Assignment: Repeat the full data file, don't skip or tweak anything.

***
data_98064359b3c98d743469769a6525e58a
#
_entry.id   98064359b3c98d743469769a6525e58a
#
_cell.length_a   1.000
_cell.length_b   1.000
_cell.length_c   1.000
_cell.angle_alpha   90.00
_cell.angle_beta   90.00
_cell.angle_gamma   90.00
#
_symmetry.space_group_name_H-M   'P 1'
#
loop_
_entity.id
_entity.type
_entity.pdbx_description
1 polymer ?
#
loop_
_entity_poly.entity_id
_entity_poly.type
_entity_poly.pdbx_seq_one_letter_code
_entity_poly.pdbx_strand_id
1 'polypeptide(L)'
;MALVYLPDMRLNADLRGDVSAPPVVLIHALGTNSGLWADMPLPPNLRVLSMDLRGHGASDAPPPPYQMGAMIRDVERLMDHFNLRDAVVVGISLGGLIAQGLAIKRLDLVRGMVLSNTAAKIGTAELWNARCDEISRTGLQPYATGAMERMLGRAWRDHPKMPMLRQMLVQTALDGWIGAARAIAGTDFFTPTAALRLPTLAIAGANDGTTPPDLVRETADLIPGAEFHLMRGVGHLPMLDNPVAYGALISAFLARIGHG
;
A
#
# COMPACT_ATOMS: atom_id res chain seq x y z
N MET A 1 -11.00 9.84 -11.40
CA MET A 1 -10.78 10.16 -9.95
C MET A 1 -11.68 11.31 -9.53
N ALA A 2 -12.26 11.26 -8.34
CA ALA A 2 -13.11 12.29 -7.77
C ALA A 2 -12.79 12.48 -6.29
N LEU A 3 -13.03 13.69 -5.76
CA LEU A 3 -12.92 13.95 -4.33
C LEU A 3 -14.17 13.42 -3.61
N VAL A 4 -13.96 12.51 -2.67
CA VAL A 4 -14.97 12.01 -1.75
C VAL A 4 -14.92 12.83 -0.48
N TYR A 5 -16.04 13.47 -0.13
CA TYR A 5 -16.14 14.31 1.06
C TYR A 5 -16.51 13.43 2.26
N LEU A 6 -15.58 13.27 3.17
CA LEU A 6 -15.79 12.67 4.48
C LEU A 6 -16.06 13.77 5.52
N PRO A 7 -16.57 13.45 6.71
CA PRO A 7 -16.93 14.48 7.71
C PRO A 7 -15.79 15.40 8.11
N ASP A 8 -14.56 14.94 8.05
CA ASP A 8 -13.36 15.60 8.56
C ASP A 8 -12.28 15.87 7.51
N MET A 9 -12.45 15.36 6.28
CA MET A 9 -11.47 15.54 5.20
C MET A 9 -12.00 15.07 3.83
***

data_98064359b3c98d743469769a6525e58a
#
_entry.id   98064359b3c98d743469769a6525e58a
#
_cell.length_a   1.000
_cell.length_b   1.000
_cell.length_c   1.000
_cell.angle_alpha   90.00
_cell.angle_beta   90.00
_cell.angle_gamma   90.00
#
_symmetry.space_group_name_H-M   'P 1'
#
loop_
_entity.id
_entity.type
_entity.pdbx_description
1 polymer ?
#
loop_
_entity_poly.entity_id
_entity_poly.type
_entity_poly.pdbx_seq_one_letter_code
_entity_poly.pdbx_strand_id
1 'polypeptide(L)'
;MALVYLPDMRLNADLRGDVSAPPVVLIHALGTNSGLWADMPLPPNLRVLSMDLRGHGASDAPPPPYQMGAMIRDVERLMDHFNLRDAVVVGISLGGLIAQGLAIKRLDLVRGMVLSNTAAKIGTAELWNARCDEISRTGLQPYATGAMERMLGRAWRDHPKMPMLRQMLVQTALDGWIGAARAIAGTDFFTPTAALRLPTLAIAGANDGTTPPDLVRETADLIPGAEFHLMRGVGHLPMLDNPVAYGALISAFLARIGHG
;
A
#
# COMPACT_ATOMS: atom_id res chain seq x y z
N MET A 1 -11.00 9.84 -11.40
CA MET A 1 -10.78 10.16 -9.95
C MET A 1 -11.68 11.31 -9.53
N ALA A 2 -12.26 11.26 -8.34
CA ALA A 2 -13.11 12.29 -7.77
C ALA A 2 -12.79 12.48 -6.29
N LEU A 3 -13.03 13.69 -5.76
CA LEU A 3 -12.92 13.95 -4.33
C LEU A 3 -14.17 13.42 -3.61
N VAL A 4 -13.96 12.51 -2.67
CA VAL A 4 -14.97 12.01 -1.75
C VAL A 4 -14.92 12.83 -0.48
N TYR A 5 -16.04 13.47 -0.13
CA TYR A 5 -16.14 14.31 1.06
C TYR A 5 -16.51 13.43 2.26
N LEU A 6 -15.58 13.27 3.17
CA LEU A 6 -15.79 12.67 4.48
C LEU A 6 -16.06 13.77 5.52
N PRO A 7 -16.57 13.45 6.71
CA PRO A 7 -16.93 14.48 7.71
C PRO A 7 -15.79 15.40 8.11
N ASP A 8 -14.56 14.94 8.05
CA ASP A 8 -13.36 15.60 8.56
C ASP A 8 -12.28 15.87 7.51
N MET A 9 -12.45 15.36 6.28
CA MET A 9 -11.47 15.54 5.20
C MET A 9 -12.00 15.07 3.83